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News Wrap: SEC Penalizes Employees for Failure to Spot Madoff Scheme

November 11, 2011 at 12:00 AM EST
In other news Friday, the Securities and Exchange Commission penalized eight employees for failing to spot Bernard Madoff's Ponzi scheme over 16 years. The agency said the measures ranged from pay cuts to suspensions, but no one was fired. Also, a unity government emerged in Greece and economic reforms gained traction in Italy.
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HARI SREENIVASAN: Wall Street finished the week on a high note after heavy losses earlier in the week. The Dow Jones industrial average added nearly 260 points to close back above 12,000 at 12,153. The Nasdaq rose 53 points to close at 2,678. For the week, the Dow gained nearly 1.5 percent; the Nasdaq fell a fraction of a percent.

The Securities and Exchange Commission has penalized eight employees for failing to spot Bernard Madoff’s Ponzi scheme over 16 years. The agency said today the measures ranged from pay cuts to suspensions. No one was fired. Madoff’s fraud was finally exposed in the financial crash of 2008. It cost investors at least $50 billion. Madoff himself is serving a 150-year prison term.

There were new signs of political progress in Europe today, after a unity government took office in Greece and economic reforms made headway in Italy. But it remained unclear if the worst of the continent’s debt crisis is over.

We have a report from Richard Edgar of Independent Television News, reporting from Frankfurt, Germany.

RICHARD EDGAR: In a week when mammon has had few answers, the Greeks turn to God as their new prime minister is sworn in — in Italy, too, rocked by the debt crisis, the beginnings of change as senators approve the first austerity cuts of many.

France and Germany are at loggerheads over whether to allow the European Central Bank to bail out failing countries. The bank is the only institution able to step there, say the French. The Germans, who would bear the brunt of any losses, object.

ANDREAS DOMBRET, German Federal Bank: One thing is clear. What we don’t have is confidence in the financial markets. And confidence will only regain if there are convincing answers to the problems. And the root of the problems is the fact that we have too high sovereign debt.

RICHARD EDGAR: Day after day, headlines across Europe have called into question the fitness of the European Central Bank, the stability of the entire financial system and what has become for many the symbol of Europe, the euro in their pocket. There are signs of hope, but Europe’s problems are far from over.

GEORGE OSBORNE, conservative member of parliament: It’s a very, very difficult and dangerous situation in the Eurozone. Britain is impacted by what is happening. There’s no doubt that growth in Britain, jobs in Britain have been hit by what is going on in the Eurozone.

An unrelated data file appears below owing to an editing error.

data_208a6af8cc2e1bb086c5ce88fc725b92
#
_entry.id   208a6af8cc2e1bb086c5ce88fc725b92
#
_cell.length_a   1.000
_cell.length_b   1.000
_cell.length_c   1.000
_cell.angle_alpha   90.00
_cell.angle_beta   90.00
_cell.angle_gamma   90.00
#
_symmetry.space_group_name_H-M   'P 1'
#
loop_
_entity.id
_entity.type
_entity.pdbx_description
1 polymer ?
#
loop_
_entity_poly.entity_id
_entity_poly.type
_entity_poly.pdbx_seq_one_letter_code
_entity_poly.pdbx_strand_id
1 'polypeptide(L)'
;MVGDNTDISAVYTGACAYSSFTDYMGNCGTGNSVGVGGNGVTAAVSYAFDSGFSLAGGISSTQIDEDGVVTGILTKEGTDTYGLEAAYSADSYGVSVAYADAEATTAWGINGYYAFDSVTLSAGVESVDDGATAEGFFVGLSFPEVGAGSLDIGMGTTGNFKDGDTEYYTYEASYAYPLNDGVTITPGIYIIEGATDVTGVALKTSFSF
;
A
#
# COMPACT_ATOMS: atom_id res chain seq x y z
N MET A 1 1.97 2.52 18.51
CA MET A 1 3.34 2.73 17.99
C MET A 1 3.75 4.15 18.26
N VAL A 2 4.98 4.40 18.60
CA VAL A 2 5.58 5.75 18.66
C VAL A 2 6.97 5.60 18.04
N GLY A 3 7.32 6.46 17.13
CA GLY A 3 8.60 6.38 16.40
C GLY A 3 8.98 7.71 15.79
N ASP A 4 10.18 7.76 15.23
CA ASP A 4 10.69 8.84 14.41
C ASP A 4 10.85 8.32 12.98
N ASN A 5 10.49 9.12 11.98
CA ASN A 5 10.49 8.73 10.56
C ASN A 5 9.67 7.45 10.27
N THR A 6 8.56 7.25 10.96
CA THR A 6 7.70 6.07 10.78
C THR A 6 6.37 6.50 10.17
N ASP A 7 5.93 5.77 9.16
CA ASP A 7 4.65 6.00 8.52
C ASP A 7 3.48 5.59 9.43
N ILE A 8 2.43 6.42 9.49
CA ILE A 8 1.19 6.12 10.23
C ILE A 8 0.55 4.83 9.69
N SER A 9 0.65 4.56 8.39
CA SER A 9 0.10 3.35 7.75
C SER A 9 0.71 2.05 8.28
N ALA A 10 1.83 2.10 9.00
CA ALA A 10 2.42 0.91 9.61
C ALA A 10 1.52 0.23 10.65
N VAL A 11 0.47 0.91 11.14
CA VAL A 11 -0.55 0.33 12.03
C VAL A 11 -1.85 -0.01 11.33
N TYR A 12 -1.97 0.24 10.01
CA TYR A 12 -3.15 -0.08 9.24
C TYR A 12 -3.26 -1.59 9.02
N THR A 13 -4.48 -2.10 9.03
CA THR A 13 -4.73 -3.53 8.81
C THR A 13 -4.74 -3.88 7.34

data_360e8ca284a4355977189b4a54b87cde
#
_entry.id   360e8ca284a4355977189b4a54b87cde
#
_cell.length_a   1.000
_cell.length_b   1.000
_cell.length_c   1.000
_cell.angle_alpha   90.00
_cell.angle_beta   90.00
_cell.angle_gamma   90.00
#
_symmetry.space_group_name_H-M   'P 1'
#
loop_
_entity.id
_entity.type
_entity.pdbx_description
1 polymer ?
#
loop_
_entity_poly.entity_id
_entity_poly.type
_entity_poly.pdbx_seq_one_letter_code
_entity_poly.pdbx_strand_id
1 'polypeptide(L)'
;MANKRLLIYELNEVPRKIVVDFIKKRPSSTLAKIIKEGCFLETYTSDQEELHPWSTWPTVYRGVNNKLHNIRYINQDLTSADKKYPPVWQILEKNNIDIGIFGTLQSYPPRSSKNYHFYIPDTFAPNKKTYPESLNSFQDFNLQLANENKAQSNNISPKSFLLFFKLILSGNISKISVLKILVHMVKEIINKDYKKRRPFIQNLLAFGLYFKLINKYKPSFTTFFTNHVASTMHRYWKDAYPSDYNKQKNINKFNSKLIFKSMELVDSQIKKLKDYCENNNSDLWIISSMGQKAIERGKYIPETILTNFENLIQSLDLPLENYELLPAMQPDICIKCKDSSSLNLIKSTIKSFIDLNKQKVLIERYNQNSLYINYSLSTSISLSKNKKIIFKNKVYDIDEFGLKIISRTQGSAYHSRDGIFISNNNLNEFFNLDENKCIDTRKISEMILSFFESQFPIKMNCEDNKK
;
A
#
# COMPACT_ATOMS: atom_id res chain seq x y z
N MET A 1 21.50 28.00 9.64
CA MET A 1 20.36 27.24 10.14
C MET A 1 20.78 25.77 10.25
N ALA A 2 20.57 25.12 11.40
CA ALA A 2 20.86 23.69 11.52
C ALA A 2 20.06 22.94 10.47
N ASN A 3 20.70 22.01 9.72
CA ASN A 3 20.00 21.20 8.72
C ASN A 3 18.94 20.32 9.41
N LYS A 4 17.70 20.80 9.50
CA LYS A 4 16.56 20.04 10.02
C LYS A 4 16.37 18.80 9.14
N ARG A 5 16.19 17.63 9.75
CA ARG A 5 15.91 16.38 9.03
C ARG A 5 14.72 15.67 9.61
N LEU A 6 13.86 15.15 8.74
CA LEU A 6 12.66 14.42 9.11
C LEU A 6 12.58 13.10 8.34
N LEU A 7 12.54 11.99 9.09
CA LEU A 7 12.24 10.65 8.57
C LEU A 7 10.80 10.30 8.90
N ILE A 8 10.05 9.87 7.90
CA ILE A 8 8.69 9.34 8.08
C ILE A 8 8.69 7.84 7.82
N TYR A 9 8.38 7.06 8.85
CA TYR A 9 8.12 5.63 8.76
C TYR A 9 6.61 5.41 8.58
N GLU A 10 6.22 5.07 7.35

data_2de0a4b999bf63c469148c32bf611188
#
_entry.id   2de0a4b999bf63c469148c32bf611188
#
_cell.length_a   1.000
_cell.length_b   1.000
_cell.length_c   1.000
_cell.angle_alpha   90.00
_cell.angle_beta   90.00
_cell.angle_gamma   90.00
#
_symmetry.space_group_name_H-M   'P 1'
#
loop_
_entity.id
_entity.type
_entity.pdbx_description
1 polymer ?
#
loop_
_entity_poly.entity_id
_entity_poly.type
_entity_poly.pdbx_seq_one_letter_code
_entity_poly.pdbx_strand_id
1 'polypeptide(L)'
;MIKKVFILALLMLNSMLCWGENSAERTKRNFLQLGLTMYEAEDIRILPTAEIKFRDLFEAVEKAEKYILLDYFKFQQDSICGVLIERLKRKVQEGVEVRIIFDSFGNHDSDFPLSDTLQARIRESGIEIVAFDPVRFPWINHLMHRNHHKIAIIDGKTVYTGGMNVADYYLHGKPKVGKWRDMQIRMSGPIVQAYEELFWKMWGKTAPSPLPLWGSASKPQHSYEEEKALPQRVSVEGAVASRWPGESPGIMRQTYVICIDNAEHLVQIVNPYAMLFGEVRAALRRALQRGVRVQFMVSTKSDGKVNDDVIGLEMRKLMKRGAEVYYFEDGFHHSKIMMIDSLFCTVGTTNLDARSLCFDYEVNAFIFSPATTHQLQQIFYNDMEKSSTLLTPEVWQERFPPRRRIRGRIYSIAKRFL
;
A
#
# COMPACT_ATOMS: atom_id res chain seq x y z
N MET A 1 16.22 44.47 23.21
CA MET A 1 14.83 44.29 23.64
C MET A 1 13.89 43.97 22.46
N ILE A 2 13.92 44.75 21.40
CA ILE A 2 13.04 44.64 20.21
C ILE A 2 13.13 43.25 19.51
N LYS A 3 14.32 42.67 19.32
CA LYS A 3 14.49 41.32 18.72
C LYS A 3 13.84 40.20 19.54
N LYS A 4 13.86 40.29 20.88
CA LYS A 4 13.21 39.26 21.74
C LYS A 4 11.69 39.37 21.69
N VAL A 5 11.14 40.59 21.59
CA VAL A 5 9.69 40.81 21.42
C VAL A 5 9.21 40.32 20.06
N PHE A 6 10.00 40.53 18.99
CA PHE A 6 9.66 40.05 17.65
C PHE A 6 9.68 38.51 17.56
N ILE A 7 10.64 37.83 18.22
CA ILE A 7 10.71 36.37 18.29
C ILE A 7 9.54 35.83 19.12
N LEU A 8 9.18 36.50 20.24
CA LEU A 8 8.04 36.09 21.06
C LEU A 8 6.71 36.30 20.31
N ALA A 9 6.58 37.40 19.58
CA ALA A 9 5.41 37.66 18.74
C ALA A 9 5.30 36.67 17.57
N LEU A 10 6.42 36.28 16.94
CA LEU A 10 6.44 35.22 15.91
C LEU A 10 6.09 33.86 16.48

RICHARD EDGAR: There is talk this week of a two-speed Europe. The worry is that the crisis will create one slow-speed economy.

HARI SREENIVASAN: President Obama spoke today with the leaders of Germany and France and with the president of Italy. And Treasury Secretary Timothy Geithner issued a statement saying it is crucial that Europe move quickly to restore financial stability.

There was more violence in Syria today, as security forces turned their guns on protesters after Friday prayers. Activists said at least 16 people were killed. Amateur video showed running battles in the streets of the capital, Damascus. It also showed security forces dragging the body of a man down the street. It’s estimated more than 250 Syrians have been killed just in the last two weeks. And Human Rights Watch accused the Syrian government today of crimes against humanity.

Heavy new fighting also swept across Yemen. Government forces pounded the city of Taiz with tank and artillery shells. At least 14 people were killed there — 120 miles away, thousands of people in Sanaa held competing rallies for and against the Yemeni regime. There were no reports of violence. The Yemeni uprising against President Ali Abdullah Saleh has raged for nine months.

The Palestinian bid for U.N. membership went to the U.N. Security Council today, but it appeared to have little chance of winning approval. From all indications, the Palestinians were short of the nine votes needed on the 15-member council to be recommended for admission. In addition, the U.S. has pledged to veto any resolution supporting Palestinian membership, if it seems likely to pass.

Those are some of the day’s major stories.